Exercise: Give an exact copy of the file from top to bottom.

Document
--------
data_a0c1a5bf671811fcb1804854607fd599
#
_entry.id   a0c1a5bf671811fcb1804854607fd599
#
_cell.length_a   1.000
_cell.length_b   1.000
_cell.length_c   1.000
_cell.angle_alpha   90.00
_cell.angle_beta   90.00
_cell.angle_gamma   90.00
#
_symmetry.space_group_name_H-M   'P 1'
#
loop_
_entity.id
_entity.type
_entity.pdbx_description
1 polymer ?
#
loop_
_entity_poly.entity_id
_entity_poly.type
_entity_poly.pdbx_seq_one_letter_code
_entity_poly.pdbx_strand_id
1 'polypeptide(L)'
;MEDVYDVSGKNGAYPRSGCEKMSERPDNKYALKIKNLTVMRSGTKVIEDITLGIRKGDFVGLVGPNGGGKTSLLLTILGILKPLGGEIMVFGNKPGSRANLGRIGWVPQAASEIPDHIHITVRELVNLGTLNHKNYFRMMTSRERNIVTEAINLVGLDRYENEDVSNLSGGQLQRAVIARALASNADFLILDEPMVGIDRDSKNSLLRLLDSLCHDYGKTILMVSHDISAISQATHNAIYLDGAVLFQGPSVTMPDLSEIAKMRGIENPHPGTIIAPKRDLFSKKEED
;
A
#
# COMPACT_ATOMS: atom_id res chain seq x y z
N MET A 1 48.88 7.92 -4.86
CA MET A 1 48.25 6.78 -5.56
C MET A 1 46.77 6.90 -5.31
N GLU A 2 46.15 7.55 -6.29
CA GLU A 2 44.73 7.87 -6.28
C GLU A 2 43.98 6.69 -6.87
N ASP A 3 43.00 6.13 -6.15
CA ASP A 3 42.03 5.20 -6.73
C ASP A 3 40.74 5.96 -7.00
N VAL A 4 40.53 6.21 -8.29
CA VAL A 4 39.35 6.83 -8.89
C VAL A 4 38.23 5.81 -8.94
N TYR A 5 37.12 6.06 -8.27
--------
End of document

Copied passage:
data_a0c1a5bf671811fcb1804854607fd599
#
_entry.id   a0c1a5bf671811fcb1804854607fd599
#
_cell.length_a   1.000
_cell.length_b   1.000
_cell.length_c   1.000
_cell.angle_alpha   90.00
_cell.angle_beta   90.00
_cell.angle_gamma   90.00
#
_symmetry.space_group_name_H-M   'P 1'
#
loop_
_entity.id
_entity.type
_entity.pdbx_description
1 polymer ?
#
loop_
_entity_poly.entity_id
_entity_poly.type
_entity_poly.pdbx_seq_one_letter_code
_entity_poly.pdbx_strand_id
1 'polypeptide(L)'
;MEDVYDVSGKNGAYPRSGCEKMSERPDNKYALKIKNLTVMRSGTKVIEDITLGIRKGDFVGLVGPNGGGKTSLLLTILGILKPLGGEIMVFGNKPGSRANLGRIGWVPQAASEIPDHIHITVRELVNLGTLNHKNYFRMMTSRERNIVTEAINLVGLDRYENEDVSNLSGGQLQRAVIARALASNADFLILDEPMVGIDRDSKNSLLRLLDSLCHDYGKTILMVSHDISAISQATHNAIYLDGAVLFQGPSVTMPDLSEIAKMRGIENPHPGTIIAPKRDLFSKKEED
;
A
#
# COMPACT_ATOMS: atom_id res chain seq x y z
N MET A 1 48.88 7.92 -4.86
CA MET A 1 48.25 6.78 -5.56
C MET A 1 46.77 6.90 -5.31
N GLU A 2 46.15 7.55 -6.29
CA GLU A 2 44.73 7.87 -6.28
C GLU A 2 43.98 6.69 -6.87
N ASP A 3 43.00 6.13 -6.15
CA ASP A 3 42.03 5.20 -6.73
C ASP A 3 40.74 5.96 -7.00
N VAL A 4 40.53 6.21 -8.29
CA VAL A 4 39.35 6.83 -8.89
C VAL A 4 38.23 5.81 -8.94
N TYR A 5 37.12 6.06 -8.27